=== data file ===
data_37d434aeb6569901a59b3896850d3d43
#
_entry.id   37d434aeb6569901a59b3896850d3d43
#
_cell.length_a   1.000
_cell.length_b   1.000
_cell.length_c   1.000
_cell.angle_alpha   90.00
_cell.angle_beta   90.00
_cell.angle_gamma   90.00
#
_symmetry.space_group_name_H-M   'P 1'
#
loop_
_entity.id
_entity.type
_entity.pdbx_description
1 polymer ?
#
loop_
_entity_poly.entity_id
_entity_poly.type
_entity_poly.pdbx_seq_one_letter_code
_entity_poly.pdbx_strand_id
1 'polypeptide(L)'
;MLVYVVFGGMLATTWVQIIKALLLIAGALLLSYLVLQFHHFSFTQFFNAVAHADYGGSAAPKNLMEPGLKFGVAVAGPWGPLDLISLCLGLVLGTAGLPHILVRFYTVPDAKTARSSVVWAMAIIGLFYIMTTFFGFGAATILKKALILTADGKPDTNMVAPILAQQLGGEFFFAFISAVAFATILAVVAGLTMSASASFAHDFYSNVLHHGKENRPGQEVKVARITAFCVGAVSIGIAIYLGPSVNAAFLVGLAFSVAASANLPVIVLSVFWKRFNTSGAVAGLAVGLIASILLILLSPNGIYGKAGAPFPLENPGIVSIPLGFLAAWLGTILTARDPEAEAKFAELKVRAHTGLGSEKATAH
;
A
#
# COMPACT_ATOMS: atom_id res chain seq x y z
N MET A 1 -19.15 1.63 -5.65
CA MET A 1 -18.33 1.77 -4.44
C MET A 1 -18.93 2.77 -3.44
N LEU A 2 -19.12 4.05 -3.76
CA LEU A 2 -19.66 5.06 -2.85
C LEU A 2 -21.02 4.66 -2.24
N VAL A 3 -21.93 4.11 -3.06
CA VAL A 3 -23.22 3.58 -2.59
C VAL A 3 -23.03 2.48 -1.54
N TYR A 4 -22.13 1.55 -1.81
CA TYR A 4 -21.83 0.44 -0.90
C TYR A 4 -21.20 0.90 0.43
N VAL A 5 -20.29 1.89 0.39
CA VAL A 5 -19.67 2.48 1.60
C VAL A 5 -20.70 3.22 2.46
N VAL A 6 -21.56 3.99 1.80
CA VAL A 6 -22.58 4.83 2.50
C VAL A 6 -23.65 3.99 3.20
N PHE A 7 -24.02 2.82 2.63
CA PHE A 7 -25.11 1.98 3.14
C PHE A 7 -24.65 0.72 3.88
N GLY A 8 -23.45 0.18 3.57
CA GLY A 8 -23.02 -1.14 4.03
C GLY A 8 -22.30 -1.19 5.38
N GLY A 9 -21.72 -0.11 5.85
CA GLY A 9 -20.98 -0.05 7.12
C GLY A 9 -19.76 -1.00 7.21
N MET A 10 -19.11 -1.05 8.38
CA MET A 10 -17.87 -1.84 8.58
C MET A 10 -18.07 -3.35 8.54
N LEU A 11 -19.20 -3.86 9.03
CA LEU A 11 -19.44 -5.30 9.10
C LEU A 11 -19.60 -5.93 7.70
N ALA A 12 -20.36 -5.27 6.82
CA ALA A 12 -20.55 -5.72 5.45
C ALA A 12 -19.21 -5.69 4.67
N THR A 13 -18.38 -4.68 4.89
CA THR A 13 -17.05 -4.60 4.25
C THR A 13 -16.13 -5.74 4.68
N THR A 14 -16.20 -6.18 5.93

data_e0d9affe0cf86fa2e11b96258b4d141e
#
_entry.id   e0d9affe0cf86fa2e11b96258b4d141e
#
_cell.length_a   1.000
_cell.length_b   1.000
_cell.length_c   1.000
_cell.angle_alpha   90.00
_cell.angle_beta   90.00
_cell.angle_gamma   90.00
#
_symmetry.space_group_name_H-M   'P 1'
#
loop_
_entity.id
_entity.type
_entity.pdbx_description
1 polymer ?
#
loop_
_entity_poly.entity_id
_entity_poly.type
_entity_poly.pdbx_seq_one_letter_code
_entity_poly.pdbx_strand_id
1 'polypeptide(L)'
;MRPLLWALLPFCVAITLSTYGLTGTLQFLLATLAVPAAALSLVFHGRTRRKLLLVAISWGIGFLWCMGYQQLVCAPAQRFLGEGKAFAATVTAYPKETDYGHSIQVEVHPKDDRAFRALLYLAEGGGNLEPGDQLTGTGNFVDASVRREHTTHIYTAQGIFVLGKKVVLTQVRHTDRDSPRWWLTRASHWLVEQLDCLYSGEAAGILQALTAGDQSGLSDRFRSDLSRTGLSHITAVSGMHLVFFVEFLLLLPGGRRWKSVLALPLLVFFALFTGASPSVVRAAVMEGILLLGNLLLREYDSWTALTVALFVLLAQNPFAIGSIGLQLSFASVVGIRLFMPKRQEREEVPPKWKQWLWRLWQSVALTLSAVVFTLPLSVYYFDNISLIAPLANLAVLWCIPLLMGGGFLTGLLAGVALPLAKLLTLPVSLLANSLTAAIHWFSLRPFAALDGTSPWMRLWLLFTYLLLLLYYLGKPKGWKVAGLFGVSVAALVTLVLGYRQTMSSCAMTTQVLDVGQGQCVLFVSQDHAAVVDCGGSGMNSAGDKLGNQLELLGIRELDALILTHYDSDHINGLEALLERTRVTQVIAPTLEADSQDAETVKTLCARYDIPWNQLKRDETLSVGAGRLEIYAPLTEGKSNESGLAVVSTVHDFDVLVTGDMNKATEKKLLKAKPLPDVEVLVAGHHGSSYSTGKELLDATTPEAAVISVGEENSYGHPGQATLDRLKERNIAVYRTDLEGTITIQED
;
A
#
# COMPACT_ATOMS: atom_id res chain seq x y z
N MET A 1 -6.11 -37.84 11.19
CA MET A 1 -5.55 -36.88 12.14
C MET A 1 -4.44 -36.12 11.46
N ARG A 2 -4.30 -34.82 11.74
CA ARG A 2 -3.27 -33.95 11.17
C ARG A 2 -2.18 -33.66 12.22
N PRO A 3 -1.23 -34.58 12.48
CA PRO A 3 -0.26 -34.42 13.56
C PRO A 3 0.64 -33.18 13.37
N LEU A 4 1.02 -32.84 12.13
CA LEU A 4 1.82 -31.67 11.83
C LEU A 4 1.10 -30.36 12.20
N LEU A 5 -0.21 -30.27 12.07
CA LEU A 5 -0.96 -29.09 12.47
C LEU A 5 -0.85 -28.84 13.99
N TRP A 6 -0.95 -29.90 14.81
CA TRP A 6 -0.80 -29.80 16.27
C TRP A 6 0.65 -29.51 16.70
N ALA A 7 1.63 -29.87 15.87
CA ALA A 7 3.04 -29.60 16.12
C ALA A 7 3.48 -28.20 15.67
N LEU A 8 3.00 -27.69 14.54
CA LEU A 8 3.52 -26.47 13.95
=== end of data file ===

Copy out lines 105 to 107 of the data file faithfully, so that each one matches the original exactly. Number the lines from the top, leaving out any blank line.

CA ARG A 2 -3.27 -33.95 11.17
C ARG A 2 -2.18 -33.66 12.22
N PRO A 3 -1.23 -34.58 12.48